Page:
|There is one curriculum for all schools. The recent mathematics curriculum revision has fewer topics, treated in more depth.||Many states have adopted the Common Core State Standards (CCSS) for Mathematics, which have fewer topics, treated in more depth.|
|The government-affiliated Korea Institute for Curriculum and Evaluation (KICE) is a major textbook developer. KICE employs teachers, mathematicians, and its resident researchers to create textbooks and instructional materials.||Authors are currently creating revised versions of existing textbooks that they claim are in line with the CCSS. The content is reorganized, but its reduction is not evident. The United States has no equivalent of KICE to create textbooks and other instructional materials.|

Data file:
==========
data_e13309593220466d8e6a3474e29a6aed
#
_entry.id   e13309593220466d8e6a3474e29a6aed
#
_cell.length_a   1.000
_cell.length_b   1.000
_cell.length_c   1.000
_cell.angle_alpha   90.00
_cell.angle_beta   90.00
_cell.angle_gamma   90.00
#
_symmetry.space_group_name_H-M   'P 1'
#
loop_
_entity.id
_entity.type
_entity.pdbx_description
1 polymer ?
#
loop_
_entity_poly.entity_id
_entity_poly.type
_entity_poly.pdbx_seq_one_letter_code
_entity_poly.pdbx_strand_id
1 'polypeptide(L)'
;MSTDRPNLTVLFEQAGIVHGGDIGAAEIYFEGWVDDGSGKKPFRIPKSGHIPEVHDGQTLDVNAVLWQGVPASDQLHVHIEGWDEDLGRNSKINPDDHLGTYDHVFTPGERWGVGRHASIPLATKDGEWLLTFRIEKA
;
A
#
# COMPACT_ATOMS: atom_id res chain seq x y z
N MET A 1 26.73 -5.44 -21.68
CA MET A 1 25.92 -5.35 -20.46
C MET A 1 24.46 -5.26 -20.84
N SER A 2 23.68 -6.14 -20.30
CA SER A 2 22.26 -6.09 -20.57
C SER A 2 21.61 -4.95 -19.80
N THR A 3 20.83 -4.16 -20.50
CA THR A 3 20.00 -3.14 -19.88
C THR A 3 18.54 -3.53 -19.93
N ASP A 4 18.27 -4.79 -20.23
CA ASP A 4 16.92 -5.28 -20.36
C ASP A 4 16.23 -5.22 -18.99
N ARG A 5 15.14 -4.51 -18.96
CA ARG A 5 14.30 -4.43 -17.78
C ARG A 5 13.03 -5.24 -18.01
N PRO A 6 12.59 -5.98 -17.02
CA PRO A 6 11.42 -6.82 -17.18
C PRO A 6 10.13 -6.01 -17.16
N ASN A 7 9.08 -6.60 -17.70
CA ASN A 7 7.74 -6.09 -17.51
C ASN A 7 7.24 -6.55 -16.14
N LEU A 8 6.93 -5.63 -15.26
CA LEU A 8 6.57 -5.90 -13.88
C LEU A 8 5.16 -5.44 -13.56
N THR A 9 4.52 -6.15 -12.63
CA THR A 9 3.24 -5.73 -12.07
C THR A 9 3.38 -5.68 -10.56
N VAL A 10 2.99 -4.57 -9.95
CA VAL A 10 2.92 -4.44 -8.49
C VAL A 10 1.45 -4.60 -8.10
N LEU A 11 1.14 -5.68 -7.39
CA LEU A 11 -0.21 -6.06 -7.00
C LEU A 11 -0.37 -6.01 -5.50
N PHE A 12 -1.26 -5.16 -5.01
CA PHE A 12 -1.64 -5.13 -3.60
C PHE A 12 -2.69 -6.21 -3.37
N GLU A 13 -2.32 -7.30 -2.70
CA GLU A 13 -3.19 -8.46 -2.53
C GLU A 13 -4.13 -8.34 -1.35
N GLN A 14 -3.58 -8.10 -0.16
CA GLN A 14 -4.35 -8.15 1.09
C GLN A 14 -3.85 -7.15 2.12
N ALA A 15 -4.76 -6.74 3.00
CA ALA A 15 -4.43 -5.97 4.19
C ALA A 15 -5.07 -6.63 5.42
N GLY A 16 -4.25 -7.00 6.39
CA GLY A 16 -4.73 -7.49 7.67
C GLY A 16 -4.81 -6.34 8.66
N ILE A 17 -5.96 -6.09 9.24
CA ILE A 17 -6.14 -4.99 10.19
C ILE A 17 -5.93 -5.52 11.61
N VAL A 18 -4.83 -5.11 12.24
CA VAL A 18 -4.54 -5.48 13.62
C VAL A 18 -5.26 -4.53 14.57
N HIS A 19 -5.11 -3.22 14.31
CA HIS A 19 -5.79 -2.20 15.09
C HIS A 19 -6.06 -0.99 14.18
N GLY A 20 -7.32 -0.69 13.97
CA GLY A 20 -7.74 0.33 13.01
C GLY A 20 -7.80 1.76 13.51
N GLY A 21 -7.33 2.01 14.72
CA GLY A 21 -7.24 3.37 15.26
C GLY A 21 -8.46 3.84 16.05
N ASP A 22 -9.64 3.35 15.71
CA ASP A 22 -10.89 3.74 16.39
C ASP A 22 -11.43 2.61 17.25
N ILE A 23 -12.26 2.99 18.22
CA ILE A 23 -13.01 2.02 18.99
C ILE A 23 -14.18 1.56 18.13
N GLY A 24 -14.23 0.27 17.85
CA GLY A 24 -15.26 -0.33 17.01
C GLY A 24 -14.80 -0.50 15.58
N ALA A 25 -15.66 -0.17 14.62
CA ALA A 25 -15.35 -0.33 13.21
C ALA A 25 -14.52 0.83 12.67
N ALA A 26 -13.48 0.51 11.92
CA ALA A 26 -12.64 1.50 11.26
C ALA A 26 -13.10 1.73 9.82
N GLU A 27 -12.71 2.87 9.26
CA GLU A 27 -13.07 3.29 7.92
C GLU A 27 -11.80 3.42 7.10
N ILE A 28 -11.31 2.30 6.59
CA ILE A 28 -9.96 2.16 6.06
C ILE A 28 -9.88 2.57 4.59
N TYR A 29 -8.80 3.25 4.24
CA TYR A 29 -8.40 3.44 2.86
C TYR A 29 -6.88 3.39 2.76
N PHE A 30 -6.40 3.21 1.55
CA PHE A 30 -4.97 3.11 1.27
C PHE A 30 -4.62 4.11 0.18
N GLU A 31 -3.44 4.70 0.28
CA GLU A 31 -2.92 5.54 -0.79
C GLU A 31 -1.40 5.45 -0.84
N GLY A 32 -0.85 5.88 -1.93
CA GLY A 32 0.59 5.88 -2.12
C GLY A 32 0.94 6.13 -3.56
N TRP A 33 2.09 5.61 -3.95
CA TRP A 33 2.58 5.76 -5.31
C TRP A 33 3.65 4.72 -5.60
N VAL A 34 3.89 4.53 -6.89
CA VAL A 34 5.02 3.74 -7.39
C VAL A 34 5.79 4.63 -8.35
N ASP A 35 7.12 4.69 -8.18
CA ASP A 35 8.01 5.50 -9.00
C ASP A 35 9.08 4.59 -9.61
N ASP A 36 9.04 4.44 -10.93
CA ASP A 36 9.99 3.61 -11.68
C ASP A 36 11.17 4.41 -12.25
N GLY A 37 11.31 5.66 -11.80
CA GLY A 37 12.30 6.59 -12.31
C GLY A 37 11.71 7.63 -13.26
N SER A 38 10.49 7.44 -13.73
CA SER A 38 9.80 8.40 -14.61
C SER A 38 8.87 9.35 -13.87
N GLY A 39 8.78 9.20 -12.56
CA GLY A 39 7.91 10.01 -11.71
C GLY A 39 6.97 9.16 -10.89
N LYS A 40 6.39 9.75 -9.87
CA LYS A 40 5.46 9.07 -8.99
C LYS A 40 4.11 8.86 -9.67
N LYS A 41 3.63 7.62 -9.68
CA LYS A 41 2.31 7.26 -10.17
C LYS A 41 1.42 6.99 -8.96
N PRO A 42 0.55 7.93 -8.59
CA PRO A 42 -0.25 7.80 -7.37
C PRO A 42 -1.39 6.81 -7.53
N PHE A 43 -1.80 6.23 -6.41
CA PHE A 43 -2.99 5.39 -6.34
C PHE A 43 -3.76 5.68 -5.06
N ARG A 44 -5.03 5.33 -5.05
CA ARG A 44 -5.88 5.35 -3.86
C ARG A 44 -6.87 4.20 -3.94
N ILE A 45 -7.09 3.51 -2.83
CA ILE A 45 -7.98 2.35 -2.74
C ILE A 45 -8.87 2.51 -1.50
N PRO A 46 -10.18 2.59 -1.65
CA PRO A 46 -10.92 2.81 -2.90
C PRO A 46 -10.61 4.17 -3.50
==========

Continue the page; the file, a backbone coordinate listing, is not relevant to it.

|Many organizations provide online teacher training. Their programs and associated credits need to get government approval. For the recent curriculum revision, a government-affiliated institution (Korea Foundation for the Advancement of Science and Creativity) recruited teachers to design and carry out professional development.||The number of professional development providers has proliferated over the last 10 years. Many are “nonsystem actors” outside of the traditional bureaucracy of education. There is no uniformity in professional development opportunities for teachers. In some states, teachers help to deliver professional development.|